Weighted Score

1

The individual/institution/firm's track record, general reliability, including experience and capacity on technical analysis


  • Consultant has provided comparable assignments that they have successfully completed. (5)

  • Consultant has a track record of work in the area of technical analysis (10)

15

2

The qualifications and competence in the combination of personnel proposed are suitable to undertake the analysis as specified in the ToR


  • The consultant possesses the academic qualifications, training and experience requested in the ToR (10)

  • The consultant is knowledgeable and experienced in working in urban, rural and national level government and CSO stakes (10)

20

3

Sound methodology and the detailed research plan



  • Does the proposed plan for surveying the proposed population adequately address the objectives and scope outlined in the ToR? (10)

  • Is the enumerator training plan technically proven and comprehensive? (10)

  • Consultant has identified plan and way for piloting/translation of tools, data collection, spot checking, data entry and management (10)

  • Consultant has identified detailed informed consent process (5)

  • Does the work plan provide a logical approach to tasks and issues? (10)

45

4

Budget


  • Does the budget seem realistic? (5)

  • Does the budget address all critical costs? (5)

  • Is it competitive?(10)

20




TOTAL SCORE

100

Application Parameters

The application should be no more than 15 pages, 1.5 spaced with 1 inch margins and 11 point Arial font. Curriculum vitae, descriptions of past projects, and the budget will not count against page limits. CVs should not be longer than 2 pages per person.


Appendix A. Illustrative indicators that will be measured from the A2H baseline survey

Ind. #

Indicators

1

% of adolescent girls 15-19 who are married

2

% of adolescents who believe that they can negotiate with parents to delay marriage

3

% of adolescents who acquired proficiency in a particular skill during the course of a life skill intervention

4

% of adolescents who have tried negotiation to delay marriage

5

% of parents who support girls delaying marriage until age 18 or later

6

% of parents who support girls continuing education

7

% of parents who support girls work for income

8

% of adolescent girls 15-19 attending school

9

% of (a) adolescents (b) parents who know the legal age at marriage of boys and girls

10

% of (a) adolescents (b) parents who consider arranging marriage before legal age is breaking the law

11

% of adolescents who can mention at least three health consequences of early marriage

12

% of adolescents who can mention at least three social consequences of early marriage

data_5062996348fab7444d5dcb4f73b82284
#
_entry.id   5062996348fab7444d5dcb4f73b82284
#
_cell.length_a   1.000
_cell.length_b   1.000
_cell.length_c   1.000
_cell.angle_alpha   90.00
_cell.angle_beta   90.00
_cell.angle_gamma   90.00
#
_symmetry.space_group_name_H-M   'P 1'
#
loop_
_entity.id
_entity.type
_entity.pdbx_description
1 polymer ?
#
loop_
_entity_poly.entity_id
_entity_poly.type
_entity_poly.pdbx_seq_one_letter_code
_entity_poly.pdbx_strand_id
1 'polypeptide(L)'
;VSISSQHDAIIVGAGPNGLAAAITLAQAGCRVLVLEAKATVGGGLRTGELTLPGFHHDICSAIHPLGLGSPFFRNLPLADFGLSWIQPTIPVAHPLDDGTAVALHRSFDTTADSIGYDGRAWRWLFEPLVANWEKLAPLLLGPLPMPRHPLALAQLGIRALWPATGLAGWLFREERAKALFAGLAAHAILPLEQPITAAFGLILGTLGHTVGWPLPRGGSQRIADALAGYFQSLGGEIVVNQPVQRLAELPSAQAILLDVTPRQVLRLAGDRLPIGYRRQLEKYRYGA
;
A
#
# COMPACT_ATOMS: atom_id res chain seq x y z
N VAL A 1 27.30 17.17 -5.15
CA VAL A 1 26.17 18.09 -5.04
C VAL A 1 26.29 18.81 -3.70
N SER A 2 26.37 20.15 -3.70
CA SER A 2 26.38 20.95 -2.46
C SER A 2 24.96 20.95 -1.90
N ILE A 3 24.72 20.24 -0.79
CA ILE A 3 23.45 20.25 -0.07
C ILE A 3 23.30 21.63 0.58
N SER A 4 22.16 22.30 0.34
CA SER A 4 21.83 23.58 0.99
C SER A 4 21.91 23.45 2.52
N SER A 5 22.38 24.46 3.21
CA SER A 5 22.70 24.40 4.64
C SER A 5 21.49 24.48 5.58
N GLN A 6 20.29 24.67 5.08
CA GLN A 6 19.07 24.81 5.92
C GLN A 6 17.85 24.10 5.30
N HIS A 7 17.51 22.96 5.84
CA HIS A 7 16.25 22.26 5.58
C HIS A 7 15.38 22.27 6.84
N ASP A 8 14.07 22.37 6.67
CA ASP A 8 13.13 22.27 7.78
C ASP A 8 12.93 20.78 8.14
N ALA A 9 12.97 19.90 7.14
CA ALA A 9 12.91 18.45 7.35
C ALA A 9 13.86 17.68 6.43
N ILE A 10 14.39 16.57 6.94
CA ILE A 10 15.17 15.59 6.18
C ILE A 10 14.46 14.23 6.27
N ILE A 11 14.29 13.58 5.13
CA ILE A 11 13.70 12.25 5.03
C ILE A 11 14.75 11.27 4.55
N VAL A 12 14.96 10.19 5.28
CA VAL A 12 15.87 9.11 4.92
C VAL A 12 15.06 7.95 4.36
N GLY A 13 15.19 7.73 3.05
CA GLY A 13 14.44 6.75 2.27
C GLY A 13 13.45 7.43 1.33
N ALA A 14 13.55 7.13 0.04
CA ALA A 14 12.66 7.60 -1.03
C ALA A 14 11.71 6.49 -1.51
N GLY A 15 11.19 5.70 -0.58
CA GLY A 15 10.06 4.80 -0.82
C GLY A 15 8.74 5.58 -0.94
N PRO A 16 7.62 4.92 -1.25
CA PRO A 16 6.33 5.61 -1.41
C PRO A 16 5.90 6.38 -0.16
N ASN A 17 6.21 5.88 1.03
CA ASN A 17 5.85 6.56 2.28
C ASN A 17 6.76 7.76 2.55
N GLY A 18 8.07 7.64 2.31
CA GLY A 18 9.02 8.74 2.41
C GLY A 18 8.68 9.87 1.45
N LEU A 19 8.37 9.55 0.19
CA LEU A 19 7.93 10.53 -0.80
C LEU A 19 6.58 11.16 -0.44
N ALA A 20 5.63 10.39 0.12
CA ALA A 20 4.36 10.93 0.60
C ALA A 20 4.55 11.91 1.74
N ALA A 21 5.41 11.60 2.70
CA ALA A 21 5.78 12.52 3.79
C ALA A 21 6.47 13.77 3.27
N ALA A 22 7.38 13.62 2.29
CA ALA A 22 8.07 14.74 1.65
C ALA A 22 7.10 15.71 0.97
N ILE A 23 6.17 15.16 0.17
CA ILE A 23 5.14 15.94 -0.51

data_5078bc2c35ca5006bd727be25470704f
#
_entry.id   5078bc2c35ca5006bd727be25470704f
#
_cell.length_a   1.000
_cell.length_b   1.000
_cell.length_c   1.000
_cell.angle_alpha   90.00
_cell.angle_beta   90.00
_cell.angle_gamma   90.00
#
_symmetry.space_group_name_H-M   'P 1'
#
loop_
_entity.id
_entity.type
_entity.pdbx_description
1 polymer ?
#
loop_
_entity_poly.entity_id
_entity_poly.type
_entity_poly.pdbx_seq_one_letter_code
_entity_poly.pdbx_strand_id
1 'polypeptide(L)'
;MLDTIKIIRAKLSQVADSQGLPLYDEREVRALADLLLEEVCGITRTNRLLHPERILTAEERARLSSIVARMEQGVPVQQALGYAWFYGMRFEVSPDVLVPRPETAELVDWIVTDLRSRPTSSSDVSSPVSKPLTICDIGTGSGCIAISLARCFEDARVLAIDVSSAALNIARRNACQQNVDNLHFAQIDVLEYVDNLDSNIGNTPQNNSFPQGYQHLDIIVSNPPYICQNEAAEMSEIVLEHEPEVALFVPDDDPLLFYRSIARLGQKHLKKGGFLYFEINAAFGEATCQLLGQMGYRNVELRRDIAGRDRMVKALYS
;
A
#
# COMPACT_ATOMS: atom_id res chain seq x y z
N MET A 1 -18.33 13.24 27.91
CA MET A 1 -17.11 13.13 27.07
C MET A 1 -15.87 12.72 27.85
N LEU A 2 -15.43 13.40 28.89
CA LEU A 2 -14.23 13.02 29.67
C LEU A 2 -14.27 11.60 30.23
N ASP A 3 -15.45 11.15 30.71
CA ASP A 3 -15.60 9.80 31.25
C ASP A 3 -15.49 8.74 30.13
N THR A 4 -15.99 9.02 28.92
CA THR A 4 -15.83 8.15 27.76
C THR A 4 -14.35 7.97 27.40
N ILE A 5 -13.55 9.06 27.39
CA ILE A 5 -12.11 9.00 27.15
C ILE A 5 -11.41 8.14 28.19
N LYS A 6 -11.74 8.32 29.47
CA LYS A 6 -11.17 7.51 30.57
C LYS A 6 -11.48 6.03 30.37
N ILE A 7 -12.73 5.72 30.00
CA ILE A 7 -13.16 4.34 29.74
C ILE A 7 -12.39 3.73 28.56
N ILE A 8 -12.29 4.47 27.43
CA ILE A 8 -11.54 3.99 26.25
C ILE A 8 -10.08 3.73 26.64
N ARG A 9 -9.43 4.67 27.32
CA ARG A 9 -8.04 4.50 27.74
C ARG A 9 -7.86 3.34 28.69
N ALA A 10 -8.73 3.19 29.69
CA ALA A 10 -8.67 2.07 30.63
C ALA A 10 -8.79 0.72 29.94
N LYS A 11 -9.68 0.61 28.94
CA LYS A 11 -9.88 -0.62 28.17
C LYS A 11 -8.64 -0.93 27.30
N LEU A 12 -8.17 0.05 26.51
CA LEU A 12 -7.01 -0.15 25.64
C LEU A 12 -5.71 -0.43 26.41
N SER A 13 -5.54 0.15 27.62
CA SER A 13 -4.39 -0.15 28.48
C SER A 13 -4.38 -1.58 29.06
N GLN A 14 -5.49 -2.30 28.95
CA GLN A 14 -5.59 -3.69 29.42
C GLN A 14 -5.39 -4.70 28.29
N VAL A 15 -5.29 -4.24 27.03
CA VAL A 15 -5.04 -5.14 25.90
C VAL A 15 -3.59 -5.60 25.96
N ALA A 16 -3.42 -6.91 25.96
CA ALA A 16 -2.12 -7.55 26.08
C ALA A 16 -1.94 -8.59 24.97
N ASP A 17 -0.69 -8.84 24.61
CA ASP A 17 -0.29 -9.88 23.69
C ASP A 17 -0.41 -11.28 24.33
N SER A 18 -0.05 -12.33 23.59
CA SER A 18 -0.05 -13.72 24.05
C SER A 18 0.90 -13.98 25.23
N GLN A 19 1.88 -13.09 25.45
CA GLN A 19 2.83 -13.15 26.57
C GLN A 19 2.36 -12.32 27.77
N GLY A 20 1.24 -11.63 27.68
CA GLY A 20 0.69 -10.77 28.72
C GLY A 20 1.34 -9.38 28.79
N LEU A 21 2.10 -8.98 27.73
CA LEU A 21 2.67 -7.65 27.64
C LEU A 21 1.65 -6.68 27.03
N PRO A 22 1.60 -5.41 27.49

13

% of (a) adolescents (b) parents who view gender based violence (GBV) as not acceptable

16

% of adolescents’ family members oriented to the project themes (risks of early marriage, benefits of delay marriage)

17

% of married women 15-19 who have begun child bearing

18

% of married women 15-19 who have two children or pregnant with second child

19

% of married women 15-19 who use contraceptive methods

20

% of married women 15-19 who had discussion on family planning with spouse in the last 3 months

21

% of married women 15-19 who had discussion with spouse about the timing of pregnancy

22

% of adolescents visiting adolescent health service sites/points for family planning (FP)

23

% of parents/in-laws who approved use of contraception before first birth

24

% of parents/in-laws who approved use of contraception to space the second birth for more than two years from first birth

25

% of adolescents who believed her husband is supportive of delaying birth.

26

% of adolescents who feel pressure to have child before age 19

27

% of non-users married women 15-19 who intend to use contraceptive in the next six months

28

% of married adolescents who want to have their first child after age 19

29

% of married adolescents who intend to space their second birth for more than two years

30

% of adolescents who know at least one source of FP information and services

31

% of parents/in-laws who know at least three health consequences of being pregnant before age 20

32

% of adolescent girls with hygienic practice during menstruation

33

% of pregnant adolescents who delivered in last three years and sought ANC 4+

34

% of deliveries with SBA among married adolescents who delivered in last 3 years.

35

% of adolescents who support that wife can go to health facility to obtain healthcare

36

% of adolescents seeking adolescent health information from any source

37

% of adolescents who sought information/services from health facilities with adolescent friendly corners.

38

% of adolescents who are aware of at least one source that provides RH information/services

39

% of adolescents who know at least one contraceptive method

40

% of adolescents who know at least one source for contraceptive methods